John H. Schumann, MD, FACP, provides transparency on the workings of medical practice and the complexities of hospital care, illuminates the emotional and cognitive aspects of caregiving and decision-making from the perspective of an active primary care physician, and offers behind-the-scenes portraits of hospital sanctums and the people who inhabit them.

Gut Check
Ryan Madanick, MD, ACP Member, is a gastroenterologist at the University of North Carolina School of Medicine, and the Program Director for the GI & Hepatology Fellowship Program. He specializes in diseases of the esophagus, with a strong interest in the diagnosis and treatment of patients who have difficult-to-manage esophageal problems such as refractory GERD, heartburn, and chest pain.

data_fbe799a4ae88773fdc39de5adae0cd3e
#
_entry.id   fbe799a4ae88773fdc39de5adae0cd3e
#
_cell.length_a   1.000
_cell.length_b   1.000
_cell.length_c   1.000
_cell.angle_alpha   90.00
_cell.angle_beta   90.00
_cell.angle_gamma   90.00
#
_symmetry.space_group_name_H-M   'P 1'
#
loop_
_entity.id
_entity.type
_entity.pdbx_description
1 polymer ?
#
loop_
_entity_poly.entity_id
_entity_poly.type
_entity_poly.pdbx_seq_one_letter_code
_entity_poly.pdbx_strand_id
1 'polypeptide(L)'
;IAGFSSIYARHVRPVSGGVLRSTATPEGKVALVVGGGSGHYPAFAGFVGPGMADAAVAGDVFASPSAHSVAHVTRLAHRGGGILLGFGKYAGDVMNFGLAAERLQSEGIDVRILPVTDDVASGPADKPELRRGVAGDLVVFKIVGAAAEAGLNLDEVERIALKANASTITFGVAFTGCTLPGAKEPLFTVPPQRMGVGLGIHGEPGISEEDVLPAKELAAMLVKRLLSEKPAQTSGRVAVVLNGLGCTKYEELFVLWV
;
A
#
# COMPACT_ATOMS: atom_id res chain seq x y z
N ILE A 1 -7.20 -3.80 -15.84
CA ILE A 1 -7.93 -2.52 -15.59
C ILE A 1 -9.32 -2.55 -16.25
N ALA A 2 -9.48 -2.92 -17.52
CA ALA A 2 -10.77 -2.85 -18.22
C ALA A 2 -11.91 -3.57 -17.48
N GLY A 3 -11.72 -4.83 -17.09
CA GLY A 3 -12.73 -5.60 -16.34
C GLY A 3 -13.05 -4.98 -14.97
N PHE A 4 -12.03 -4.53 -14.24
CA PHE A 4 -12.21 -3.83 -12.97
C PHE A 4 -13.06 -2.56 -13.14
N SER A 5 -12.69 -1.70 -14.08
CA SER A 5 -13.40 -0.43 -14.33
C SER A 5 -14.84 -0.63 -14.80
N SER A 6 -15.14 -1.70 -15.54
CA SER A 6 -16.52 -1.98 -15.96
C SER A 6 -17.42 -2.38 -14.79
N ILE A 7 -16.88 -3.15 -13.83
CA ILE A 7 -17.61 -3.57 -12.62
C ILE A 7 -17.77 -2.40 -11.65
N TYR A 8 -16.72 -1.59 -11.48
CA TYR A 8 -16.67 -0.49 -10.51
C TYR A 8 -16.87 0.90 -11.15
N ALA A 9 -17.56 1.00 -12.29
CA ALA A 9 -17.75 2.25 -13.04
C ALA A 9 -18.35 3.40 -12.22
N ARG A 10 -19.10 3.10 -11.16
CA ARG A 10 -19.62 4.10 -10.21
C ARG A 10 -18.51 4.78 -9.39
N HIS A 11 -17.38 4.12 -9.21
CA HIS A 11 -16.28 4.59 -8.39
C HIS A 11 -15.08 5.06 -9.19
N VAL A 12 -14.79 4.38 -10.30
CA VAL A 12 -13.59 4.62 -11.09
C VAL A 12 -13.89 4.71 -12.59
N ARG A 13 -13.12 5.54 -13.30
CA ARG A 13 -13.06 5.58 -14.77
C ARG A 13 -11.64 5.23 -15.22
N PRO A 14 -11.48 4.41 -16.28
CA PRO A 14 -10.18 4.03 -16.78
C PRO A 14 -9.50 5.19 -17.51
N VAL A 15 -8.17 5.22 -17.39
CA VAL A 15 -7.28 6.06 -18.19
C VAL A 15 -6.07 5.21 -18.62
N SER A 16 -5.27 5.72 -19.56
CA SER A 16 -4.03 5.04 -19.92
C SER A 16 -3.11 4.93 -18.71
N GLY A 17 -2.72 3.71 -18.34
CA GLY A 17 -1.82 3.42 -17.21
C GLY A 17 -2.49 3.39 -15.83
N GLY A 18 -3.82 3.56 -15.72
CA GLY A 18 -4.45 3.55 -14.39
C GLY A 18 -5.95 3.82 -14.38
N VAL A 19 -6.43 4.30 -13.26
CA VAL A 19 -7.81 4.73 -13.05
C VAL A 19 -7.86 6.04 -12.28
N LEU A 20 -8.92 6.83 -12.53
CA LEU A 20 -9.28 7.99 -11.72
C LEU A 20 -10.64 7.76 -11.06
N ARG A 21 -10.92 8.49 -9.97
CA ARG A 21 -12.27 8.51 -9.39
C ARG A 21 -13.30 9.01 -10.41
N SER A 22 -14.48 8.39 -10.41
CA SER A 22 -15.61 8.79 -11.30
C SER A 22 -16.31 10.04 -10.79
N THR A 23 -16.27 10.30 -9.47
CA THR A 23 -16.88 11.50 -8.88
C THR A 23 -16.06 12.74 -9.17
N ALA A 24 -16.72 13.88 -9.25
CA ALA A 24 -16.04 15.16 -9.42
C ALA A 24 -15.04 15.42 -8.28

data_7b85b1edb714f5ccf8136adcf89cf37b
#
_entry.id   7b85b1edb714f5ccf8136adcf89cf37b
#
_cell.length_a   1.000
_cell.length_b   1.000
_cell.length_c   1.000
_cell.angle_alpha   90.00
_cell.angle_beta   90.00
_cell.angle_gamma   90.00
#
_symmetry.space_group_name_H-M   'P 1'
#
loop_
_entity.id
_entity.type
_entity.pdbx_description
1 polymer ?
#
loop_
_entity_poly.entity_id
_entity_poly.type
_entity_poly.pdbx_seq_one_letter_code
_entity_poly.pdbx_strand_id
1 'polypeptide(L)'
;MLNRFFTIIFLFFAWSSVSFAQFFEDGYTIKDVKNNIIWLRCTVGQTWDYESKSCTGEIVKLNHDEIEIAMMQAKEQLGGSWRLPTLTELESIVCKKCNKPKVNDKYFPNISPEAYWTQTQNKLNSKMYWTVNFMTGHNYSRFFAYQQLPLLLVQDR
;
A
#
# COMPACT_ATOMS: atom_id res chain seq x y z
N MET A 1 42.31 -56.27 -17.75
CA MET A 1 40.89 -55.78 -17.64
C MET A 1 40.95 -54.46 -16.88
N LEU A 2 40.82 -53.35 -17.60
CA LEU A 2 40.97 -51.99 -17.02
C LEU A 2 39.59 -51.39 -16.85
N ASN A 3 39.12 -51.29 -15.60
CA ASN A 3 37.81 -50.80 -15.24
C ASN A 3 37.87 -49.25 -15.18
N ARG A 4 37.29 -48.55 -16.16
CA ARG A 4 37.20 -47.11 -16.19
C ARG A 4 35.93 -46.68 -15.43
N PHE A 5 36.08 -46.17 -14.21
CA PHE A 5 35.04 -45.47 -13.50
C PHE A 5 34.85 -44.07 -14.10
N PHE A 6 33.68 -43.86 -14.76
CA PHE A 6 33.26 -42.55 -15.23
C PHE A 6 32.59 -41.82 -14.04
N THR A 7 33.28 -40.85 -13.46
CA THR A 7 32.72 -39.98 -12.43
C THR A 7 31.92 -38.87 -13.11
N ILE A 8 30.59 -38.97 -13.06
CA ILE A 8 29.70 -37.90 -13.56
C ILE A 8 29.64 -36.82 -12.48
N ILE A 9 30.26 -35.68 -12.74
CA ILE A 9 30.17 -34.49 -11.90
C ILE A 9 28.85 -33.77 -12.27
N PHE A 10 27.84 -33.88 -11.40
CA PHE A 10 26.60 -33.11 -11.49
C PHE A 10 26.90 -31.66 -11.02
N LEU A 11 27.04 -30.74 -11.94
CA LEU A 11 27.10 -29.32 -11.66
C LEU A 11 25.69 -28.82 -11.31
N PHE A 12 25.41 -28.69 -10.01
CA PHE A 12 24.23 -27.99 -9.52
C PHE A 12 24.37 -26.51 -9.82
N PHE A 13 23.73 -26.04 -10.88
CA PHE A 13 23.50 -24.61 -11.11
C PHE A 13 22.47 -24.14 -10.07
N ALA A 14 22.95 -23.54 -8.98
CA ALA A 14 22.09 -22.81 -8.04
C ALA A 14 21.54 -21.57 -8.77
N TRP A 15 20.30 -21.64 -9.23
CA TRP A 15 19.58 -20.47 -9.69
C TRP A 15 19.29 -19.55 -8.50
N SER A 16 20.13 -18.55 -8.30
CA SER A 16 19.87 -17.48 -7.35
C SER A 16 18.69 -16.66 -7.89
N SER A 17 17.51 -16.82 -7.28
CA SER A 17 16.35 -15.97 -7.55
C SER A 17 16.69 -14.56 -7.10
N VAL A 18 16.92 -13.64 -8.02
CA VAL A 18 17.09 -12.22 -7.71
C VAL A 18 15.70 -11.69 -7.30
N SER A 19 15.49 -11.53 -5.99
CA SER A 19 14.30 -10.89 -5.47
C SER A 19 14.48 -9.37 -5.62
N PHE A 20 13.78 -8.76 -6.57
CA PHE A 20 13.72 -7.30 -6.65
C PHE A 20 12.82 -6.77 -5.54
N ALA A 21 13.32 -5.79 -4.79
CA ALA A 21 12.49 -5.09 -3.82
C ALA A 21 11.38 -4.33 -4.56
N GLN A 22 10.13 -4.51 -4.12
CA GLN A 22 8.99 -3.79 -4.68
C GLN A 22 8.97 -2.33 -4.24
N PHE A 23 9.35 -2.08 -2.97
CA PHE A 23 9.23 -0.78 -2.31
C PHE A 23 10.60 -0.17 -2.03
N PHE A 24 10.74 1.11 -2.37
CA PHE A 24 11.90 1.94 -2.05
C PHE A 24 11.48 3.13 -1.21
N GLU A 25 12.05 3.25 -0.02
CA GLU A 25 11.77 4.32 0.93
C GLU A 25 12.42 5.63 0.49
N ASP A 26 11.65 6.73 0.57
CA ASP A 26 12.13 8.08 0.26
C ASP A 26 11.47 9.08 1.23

I'm dok
Mike Aref, MD, PhD, FACP, is an academic hospitalist with an interest in basic and clinical science and education, with interests in noninvasive monitoring and diagnostic testing using novel bedside imaging modalities, diagnostic reasoning, medical informatics, new medical education modalities, pre-code/code management, palliative care, patient-physician communication, quality improvement, and quantitative biomedical imaging.

Informatics Professor
William Hersh, MD, FACP, Professor and Chair, Department of Medical Informatics & Clinical Epidemiology, Oregon Health & Science University, posts his thoughts on various topics related to biomedical and health informatics.

David Katz, MD